When looking at the housing boom in Toronto it’s easy to wonder how all of the properties could be occupied. Many point to an investor bubble which will burst at some point crashing prices. There are some important factors to consider when evaluating the housing market in Toronto.
Under a high growth scenario StatsCan predicts the Canadian population will roughly double in the next 50 years (approx. 2 mortgage cycles). From 2009 to 2014 Ontario’s population is expected to increase by over 700,000. The last census showed that approx half of immigrants to Ontario settle in the GTA with 70% of those settling in Toronto. Population growth will continue to have a strong influence on the demand for homes in Toronto.
Over the next 30 years the demographic landscape will change quite dramatically as the baby boomers move through the various stages of retirement. The peak of the boomers are around 50 years old which is an age where mortgages become paid off, kids are through university, and retirement savings become a priority. The demographic effect for this dominant group over the next 10-20 years will be a weakening of demand for large family homes and a strengthening in demand for smaller homes with less maintenance (bungalows and condominiums). Over the longer term we will see a flattening in the age pyramid which should lessen the effects of any given cohort moving through life cycle changes (like we have seen with the boomers).
There is almost zero growth in the number of freehold homes (detached, semi-detached, some town homes) in Toronto. There is very little land within the city limits that can be newly zoned as residential neighbourhoods where these homes could be built. As a result the main change we see to the housing stock is conversions from smaller homes on large lots (often bungalows) to larger 3 story homes and renovations. Due to historically low interest rates we see a lot of renovation occurring in this sector. The increase in home prices has dramatically outpaced income growth but this should be expected given population growth and improvement in the quality of the homes due to a renovation boom.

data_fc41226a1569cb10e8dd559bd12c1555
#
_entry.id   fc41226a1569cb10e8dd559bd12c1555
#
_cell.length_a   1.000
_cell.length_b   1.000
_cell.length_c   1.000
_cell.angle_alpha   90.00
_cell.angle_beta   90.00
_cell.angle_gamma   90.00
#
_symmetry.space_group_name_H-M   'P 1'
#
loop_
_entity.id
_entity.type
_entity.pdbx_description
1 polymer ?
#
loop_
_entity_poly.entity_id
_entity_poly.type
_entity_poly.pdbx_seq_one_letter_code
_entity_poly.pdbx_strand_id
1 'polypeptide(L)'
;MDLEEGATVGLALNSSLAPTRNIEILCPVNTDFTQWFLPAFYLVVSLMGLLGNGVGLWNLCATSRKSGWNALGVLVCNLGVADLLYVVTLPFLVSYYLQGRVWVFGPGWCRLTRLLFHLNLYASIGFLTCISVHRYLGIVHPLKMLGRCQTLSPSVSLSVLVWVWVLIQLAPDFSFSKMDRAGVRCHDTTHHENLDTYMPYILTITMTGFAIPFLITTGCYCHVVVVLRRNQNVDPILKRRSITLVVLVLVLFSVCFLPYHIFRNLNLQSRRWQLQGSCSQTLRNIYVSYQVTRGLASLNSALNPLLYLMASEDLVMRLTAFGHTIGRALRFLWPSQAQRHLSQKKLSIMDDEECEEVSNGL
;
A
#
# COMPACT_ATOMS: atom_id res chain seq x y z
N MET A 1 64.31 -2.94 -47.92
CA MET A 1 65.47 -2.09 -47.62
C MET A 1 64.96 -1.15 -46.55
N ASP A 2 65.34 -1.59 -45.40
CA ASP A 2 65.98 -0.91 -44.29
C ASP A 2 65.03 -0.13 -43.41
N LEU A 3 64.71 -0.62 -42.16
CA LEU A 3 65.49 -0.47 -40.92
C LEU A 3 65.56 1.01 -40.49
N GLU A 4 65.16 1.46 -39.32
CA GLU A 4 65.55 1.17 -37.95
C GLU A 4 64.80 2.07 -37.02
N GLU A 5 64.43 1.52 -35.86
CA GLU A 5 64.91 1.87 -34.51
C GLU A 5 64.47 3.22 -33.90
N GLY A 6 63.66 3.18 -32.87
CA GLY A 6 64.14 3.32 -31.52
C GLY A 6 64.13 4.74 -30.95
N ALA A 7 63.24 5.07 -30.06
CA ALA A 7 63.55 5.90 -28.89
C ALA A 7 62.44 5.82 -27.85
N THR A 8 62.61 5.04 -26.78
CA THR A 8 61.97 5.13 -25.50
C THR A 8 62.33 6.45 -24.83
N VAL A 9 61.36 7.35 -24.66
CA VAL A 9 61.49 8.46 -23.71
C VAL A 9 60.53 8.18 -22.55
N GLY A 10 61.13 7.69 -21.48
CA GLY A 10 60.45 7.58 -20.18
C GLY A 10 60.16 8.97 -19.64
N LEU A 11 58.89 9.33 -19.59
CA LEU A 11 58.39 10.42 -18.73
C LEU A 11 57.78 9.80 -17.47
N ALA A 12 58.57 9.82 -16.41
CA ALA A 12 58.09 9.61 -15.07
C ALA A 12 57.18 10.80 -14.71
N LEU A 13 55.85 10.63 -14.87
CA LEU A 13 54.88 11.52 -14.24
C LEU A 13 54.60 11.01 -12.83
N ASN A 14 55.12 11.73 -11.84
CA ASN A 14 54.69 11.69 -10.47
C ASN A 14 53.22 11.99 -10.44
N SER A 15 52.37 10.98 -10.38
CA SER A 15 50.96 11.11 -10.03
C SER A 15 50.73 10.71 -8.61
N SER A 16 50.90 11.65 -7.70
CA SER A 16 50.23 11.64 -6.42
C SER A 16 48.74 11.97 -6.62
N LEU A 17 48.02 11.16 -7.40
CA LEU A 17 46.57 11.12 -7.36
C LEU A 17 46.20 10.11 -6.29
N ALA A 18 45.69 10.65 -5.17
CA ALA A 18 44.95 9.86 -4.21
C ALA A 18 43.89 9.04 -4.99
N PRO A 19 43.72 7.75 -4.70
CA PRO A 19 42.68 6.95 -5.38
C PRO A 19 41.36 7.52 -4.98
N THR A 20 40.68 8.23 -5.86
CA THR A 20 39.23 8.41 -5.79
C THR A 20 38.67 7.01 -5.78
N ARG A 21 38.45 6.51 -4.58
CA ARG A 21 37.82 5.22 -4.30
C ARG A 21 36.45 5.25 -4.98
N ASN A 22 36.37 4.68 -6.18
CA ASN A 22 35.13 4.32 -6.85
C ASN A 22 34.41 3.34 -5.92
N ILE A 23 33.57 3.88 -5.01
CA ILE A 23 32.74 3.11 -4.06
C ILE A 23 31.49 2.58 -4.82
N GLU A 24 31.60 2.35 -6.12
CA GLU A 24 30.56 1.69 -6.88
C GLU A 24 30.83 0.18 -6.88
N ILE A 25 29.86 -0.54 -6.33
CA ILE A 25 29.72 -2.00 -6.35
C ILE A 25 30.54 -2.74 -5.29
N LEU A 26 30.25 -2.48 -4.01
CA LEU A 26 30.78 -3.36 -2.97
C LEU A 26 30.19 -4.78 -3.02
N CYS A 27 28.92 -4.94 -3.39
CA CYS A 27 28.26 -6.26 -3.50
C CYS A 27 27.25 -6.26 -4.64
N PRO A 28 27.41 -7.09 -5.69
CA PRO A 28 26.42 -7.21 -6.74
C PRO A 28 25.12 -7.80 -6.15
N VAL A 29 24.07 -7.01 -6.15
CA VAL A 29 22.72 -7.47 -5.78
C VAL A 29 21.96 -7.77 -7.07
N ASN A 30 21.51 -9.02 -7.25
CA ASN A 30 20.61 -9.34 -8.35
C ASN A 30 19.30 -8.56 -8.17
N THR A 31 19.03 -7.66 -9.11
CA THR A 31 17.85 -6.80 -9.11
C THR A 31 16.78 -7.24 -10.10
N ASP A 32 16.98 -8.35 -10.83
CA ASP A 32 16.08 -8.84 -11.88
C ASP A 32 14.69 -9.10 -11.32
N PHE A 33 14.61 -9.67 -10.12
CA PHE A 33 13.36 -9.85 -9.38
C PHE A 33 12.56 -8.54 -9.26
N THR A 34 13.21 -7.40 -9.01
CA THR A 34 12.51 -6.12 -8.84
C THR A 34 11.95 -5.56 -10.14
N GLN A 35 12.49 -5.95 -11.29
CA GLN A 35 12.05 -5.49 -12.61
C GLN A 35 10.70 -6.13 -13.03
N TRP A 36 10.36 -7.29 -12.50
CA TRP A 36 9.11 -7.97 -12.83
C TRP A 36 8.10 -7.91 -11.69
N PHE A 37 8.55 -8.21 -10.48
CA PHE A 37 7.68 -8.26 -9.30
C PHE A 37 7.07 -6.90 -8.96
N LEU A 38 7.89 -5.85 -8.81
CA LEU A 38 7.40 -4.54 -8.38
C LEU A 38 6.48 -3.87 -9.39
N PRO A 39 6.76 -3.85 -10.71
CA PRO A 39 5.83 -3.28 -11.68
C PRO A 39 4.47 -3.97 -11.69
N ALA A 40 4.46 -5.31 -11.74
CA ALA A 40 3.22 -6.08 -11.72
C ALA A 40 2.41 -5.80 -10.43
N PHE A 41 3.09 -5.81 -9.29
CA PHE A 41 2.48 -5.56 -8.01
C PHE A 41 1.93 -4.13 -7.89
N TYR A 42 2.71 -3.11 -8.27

Unlike the freehold home market there has been tremendous growth in condominium developments. Most notably the Concord CityPlace development along the west Waterfront. Other areas that have experienced a growth in condo devel0pments are Liberty Village, King West, Queen West, and the most surprisingly Toronto’s East end (Beach, Leslieville).
The public is concerned with the number of units being built and a potential condo bubble. It is very important to understand that there has not been any significant growth in rental developments so most of these buildings are designed to serve pent up demand for rental units. Some of the CityPlace developments are currently 90% renter occupied. The demand of rental units and the influx of new immigrants to Toronto continue to keep demand for Condos high and supply still relatively low. The best buys are currently in Toronto’s East communities; Leslieville and the Beach should be on your radar if you’re in the market.
Brian Hawrysh – Managing Director – Spring Realty Inc